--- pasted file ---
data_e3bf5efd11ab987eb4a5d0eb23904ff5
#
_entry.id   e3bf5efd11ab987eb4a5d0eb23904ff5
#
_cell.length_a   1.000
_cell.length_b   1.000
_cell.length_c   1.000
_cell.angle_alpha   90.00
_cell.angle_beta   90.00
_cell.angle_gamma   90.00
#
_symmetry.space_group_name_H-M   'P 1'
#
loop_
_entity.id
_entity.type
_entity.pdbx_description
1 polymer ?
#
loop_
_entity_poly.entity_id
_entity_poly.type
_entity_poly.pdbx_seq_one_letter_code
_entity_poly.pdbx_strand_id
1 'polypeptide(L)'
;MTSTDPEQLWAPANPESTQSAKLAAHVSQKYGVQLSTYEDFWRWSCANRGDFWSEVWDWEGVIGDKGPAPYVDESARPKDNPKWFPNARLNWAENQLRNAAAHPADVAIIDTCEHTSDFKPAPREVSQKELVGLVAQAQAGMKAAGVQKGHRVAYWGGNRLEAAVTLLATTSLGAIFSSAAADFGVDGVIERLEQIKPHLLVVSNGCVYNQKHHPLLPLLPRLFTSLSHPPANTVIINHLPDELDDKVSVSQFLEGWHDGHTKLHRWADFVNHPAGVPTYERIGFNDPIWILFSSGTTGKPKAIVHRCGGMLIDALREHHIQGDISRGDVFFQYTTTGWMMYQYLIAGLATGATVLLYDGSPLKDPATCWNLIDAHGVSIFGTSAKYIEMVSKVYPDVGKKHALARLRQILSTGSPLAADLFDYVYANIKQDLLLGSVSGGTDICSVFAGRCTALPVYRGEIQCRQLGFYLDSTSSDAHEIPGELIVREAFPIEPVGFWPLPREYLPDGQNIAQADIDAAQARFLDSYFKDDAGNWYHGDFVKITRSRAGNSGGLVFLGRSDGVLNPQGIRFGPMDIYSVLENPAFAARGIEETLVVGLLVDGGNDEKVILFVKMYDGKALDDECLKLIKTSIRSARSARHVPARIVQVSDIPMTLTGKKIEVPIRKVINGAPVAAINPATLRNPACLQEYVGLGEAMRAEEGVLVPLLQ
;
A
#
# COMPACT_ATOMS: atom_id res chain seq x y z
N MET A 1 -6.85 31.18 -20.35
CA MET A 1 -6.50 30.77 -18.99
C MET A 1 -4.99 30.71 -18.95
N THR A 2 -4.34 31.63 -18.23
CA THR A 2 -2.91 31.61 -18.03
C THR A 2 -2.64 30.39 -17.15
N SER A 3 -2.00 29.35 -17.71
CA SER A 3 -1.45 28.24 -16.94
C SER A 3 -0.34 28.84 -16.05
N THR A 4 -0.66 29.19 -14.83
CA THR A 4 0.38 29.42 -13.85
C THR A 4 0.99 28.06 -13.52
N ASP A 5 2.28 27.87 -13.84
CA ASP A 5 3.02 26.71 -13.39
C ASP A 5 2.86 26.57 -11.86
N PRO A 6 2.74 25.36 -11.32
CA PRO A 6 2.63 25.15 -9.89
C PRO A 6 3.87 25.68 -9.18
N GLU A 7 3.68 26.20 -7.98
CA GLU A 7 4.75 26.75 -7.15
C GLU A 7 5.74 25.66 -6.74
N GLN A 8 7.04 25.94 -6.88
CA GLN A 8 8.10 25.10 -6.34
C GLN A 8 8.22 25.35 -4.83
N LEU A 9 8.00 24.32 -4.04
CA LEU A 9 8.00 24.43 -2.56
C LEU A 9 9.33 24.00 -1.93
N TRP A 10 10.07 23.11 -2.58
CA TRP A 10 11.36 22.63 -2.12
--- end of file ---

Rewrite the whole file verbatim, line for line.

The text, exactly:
data_e3bf5efd11ab987eb4a5d0eb23904ff5
#
_entry.id   e3bf5efd11ab987eb4a5d0eb23904ff5
#
_cell.length_a   1.000
_cell.length_b   1.000
_cell.length_c   1.000
_cell.angle_alpha   90.00
_cell.angle_beta   90.00
_cell.angle_gamma   90.00
#
_symmetry.space_group_name_H-M   'P 1'
#
loop_
_entity.id
_entity.type
_entity.pdbx_description
1 polymer ?
#
loop_
_entity_poly.entity_id
_entity_poly.type
_entity_poly.pdbx_seq_one_letter_code
_entity_poly.pdbx_strand_id
1 'polypeptide(L)'
;MTSTDPEQLWAPANPESTQSAKLAAHVSQKYGVQLSTYEDFWRWSCANRGDFWSEVWDWEGVIGDKGPAPYVDESARPKDNPKWFPNARLNWAENQLRNAAAHPADVAIIDTCEHTSDFKPAPREVSQKELVGLVAQAQAGMKAAGVQKGHRVAYWGGNRLEAAVTLLATTSLGAIFSSAAADFGVDGVIERLEQIKPHLLVVSNGCVYNQKHHPLLPLLPRLFTSLSHPPANTVIINHLPDELDDKVSVSQFLEGWHDGHTKLHRWADFVNHPAGVPTYERIGFNDPIWILFSSGTTGKPKAIVHRCGGMLIDALREHHIQGDISRGDVFFQYTTTGWMMYQYLIAGLATGATVLLYDGSPLKDPATCWNLIDAHGVSIFGTSAKYIEMVSKVYPDVGKKHALARLRQILSTGSPLAADLFDYVYANIKQDLLLGSVSGGTDICSVFAGRCTALPVYRGEIQCRQLGFYLDSTSSDAHEIPGELIVREAFPIEPVGFWPLPREYLPDGQNIAQADIDAAQARFLDSYFKDDAGNWYHGDFVKITRSRAGNSGGLVFLGRSDGVLNPQGIRFGPMDIYSVLENPAFAARGIEETLVVGLLVDGGNDEKVILFVKMYDGKALDDECLKLIKTSIRSARSARHVPARIVQVSDIPMTLTGKKIEVPIRKVINGAPVAAINPATLRNPACLQEYVGLGEAMRAEEGVLVPLLQ
;
A
#
# COMPACT_ATOMS: atom_id res chain seq x y z
N MET A 1 -6.85 31.18 -20.35
CA MET A 1 -6.50 30.77 -18.99
C MET A 1 -4.99 30.71 -18.95
N THR A 2 -4.34 31.63 -18.23
CA THR A 2 -2.91 31.61 -18.03
C THR A 2 -2.64 30.39 -17.15
N SER A 3 -2.00 29.35 -17.71
CA SER A 3 -1.45 28.24 -16.94
C SER A 3 -0.34 28.84 -16.05
N THR A 4 -0.66 29.19 -14.83
CA THR A 4 0.38 29.42 -13.85
C THR A 4 0.99 28.06 -13.52
N ASP A 5 2.28 27.87 -13.84
CA ASP A 5 3.02 26.71 -13.39
C ASP A 5 2.86 26.57 -11.86
N PRO A 6 2.74 25.36 -11.32
CA PRO A 6 2.63 25.15 -9.89
C PRO A 6 3.87 25.68 -9.18
N GLU A 7 3.68 26.20 -7.98
CA GLU A 7 4.75 26.75 -7.15
C GLU A 7 5.74 25.66 -6.74
N GLN A 8 7.04 25.94 -6.88
CA GLN A 8 8.10 25.10 -6.34
C GLN A 8 8.22 25.35 -4.83
N LEU A 9 8.00 24.32 -4.04
CA LEU A 9 8.00 24.43 -2.56
C LEU A 9 9.33 24.00 -1.93
N TRP A 10 10.07 23.11 -2.58
CA TRP A 10 11.36 22.63 -2.12